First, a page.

"Emotional intelligence" has become a buzzword among business leaders recently, but what does it really mean, and how can you improve upon it?
By tapping into the emotions of your colleagues as well as turning inwards to understand your own, you can become a better leader who facilitates team cohesiveness. Ten entrepreneurs from Young Entrepreneur Council (YEC) share the tactics they use to improve upon their emotional intelligence and become stronger business owners in the process.
1. Solicit feedback regularly.
To be an emotionally intelligent leader, you have to be able to find feedback and criticism valuable, not upsetting. Practicing this will allow you to take rejections in stride, and turn almost anything into a learning experience. I strengthen my emotional intelligence by encouraging my employees to give me feedback and criticism of my ideas daily.--Elle Kaplan, LexION Capital
2. Be curious.
Approach every conversation or situation with curiosity. The "why" or "how" can be more important than the "what." By understanding the underlying thought process, you can avoid frustration and communicate more effectively and in a way that people can more easily understand. This way, everybody wins.--Alisha Navarro, 2 Hounds Design
3. Show empathy.
Put yourself in other people's shoes by asking yourself about their hope, fears and aspirations. What keeps them up at night? What are they proud of? What are their goals? When you put yourself in their shoes, you'll have a better understanding of your clients, investors and employees for a better business across the board.--Christopher Kelly, Convene
4. Surround yourself with people smarter than you.
I've learned that the easiest way for me to improve my emotional intelligence is to surround myself with people who are smarter than I am. They tend to not only challenge me at all times, but bring out the best of me. Entrepreneurs should team with or employ individuals who will help them grow personally and professionally, yet are as passionate about the business as the owner is.--Anthony Pezzotti, Knowzo.com
5. Pay attention to others with high levels of emotional intelligence.
It helps to observe others who are known to have a high level of emotional intelligence to see how they react to situations, what behaviors they exhibit that get a positive reaction, and how they worked to develop their emotional intelligence. It always provides a framework for me. I can apply their emotional intelligence to a situation as a best practice for me to adopt.--Cynthia Johnson, American Addiction Centers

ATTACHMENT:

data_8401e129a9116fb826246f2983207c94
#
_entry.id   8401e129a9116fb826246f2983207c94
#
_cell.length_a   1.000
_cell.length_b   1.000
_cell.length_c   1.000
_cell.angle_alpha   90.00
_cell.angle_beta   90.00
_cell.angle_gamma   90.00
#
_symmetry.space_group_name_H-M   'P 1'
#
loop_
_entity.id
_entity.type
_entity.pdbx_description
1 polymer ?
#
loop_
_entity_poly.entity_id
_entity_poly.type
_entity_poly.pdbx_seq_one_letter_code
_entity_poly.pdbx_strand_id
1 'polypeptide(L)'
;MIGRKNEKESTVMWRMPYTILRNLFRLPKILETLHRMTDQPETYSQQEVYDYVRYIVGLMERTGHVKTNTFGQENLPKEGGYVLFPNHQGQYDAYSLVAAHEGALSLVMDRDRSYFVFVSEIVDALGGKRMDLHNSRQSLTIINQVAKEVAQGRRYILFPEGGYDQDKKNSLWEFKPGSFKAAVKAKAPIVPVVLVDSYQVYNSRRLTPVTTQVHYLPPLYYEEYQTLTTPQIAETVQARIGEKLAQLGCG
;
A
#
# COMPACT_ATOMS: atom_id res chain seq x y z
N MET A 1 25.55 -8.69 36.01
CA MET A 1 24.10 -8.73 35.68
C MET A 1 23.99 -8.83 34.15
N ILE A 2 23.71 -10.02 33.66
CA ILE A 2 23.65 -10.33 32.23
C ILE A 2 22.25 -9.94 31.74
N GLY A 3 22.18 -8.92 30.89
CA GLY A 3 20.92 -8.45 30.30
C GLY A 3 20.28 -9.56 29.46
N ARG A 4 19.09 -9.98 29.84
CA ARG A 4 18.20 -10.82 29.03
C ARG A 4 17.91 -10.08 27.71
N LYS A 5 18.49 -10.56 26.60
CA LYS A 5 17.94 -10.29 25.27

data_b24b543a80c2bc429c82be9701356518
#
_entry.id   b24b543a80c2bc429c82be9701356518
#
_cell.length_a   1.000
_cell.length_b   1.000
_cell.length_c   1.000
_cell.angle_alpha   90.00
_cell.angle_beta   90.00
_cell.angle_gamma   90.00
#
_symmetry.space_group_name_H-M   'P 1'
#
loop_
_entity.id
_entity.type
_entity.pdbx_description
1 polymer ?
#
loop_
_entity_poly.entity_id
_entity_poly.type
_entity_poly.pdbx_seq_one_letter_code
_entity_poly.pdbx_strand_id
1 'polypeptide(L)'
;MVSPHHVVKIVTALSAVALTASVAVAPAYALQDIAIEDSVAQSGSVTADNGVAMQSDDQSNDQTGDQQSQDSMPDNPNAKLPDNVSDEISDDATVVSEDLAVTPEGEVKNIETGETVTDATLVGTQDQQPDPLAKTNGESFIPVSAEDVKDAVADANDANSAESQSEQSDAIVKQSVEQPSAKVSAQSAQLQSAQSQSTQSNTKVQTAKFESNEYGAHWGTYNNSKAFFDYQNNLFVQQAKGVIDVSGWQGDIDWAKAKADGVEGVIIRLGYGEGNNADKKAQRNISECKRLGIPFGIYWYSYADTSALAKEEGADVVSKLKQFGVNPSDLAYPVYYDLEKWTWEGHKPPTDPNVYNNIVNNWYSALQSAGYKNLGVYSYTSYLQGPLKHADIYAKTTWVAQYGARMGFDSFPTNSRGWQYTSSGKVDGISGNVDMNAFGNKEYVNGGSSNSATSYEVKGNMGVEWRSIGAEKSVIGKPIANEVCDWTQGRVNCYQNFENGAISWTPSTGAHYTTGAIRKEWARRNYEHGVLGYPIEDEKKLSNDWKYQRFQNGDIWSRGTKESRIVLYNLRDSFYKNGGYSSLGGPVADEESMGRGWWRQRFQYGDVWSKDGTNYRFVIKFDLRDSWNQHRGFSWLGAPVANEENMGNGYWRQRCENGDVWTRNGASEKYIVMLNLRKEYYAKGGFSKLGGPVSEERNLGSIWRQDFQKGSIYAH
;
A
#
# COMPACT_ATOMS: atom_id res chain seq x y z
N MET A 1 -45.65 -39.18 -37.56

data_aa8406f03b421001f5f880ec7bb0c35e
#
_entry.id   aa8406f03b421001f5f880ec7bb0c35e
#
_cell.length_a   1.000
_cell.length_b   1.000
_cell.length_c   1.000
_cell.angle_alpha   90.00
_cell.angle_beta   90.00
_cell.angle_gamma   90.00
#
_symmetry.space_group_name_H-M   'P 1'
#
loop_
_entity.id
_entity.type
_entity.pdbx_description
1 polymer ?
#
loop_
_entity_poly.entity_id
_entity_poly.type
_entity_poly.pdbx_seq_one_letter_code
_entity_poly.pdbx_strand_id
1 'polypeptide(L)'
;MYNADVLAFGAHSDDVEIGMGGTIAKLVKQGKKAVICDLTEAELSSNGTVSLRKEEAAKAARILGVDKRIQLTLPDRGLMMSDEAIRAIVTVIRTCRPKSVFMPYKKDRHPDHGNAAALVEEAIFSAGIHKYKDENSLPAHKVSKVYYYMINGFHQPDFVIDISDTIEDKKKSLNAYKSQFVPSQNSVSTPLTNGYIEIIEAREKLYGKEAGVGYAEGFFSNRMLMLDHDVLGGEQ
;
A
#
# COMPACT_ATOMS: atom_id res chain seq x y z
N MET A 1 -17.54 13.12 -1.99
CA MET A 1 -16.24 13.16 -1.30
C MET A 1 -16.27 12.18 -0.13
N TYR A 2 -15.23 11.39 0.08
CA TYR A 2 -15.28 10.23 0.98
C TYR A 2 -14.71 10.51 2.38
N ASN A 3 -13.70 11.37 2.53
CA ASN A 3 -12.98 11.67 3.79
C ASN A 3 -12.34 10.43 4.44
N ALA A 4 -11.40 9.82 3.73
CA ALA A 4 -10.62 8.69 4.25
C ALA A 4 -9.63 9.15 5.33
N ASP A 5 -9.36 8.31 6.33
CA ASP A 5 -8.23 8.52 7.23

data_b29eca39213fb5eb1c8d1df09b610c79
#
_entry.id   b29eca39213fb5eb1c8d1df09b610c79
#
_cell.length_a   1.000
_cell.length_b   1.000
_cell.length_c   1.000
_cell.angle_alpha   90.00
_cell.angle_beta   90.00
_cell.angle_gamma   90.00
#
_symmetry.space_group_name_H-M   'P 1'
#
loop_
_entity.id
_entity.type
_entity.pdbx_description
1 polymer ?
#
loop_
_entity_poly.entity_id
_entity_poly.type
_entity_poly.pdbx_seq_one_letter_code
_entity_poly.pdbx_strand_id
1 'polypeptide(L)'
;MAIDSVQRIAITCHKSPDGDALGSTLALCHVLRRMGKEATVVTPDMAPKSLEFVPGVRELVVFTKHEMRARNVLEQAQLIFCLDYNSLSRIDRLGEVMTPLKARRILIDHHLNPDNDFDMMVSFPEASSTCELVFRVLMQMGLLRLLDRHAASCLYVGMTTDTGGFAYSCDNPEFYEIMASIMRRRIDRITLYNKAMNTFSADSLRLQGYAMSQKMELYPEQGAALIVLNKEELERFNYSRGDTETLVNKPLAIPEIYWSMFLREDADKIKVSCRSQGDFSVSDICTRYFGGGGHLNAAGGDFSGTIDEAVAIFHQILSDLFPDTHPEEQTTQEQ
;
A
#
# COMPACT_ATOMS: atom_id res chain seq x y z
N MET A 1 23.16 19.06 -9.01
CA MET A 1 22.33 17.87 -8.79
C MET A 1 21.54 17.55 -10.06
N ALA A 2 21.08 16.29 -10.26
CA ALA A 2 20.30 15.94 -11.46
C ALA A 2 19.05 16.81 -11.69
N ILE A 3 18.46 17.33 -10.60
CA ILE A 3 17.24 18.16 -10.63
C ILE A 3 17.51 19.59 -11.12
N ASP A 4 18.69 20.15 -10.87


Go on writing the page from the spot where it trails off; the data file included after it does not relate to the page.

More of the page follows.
6. Meditate often.
In a circuitous way, meditating has become an exercise that has inadvertently made me more emotionally intelligent. Sitting alone may not give you that impression, but there is something about the way I feel more deeply aware of and connected to the emotions of others because of it. I went from being someone often called emotionally robotic to being highly empathetic and intuitive.--Darrah Brustein, Network Under 40 / Finance Whiz Kids
7. Invest in yourself.
Your personal capacity determines your company's capacity for growth. And dynamic emotional growth requires practice under the tutelage of an expert. That might be a coach, a leadership program, an acting class, a public speaking class, a psychology program, a yoga class, etc. Spend money on your development and your people will follow suit and spread that mentality throughout your organization.--Corey Blake, Round Table Companies
8. Keep a journal.
Journaling has always been known as a way to reflect on the self. Looking back over previous entries can help you better understand your own feelings and emotions. The actual process of writing has always been pegged as a means of stimulating the brain, including cognitive and emotional functions, helping to grow your emotional intelligence capabilities.--Drew Hendricks, Buttercup
9. Hold regular check-ins without an agenda.
Most CEOs have check-ins with their direct reports. But what I've found to be helpful is trying to grab lunch or coffee with someone on the team I don't usually check in with. There's no agenda going in; just a curious mind to understand what they think of their role, their manager and the company culture. Doing this sets a communication standard company-wide that every voice is important.--Fan Bi, Blank Label
10. Tune into what's going on around you.
Simply listening to the world around you can go a long way in teaching you how to be sensitive to the emotional spectrum and improve your own understanding of it. Oftentimes it's not about trying to become more emotionally intelligent through our own goals for improvement; it's about learning empathy and compassion, and becoming more emotionally competent through helping others resolve their issues.--Nathan Hale, First American Merchant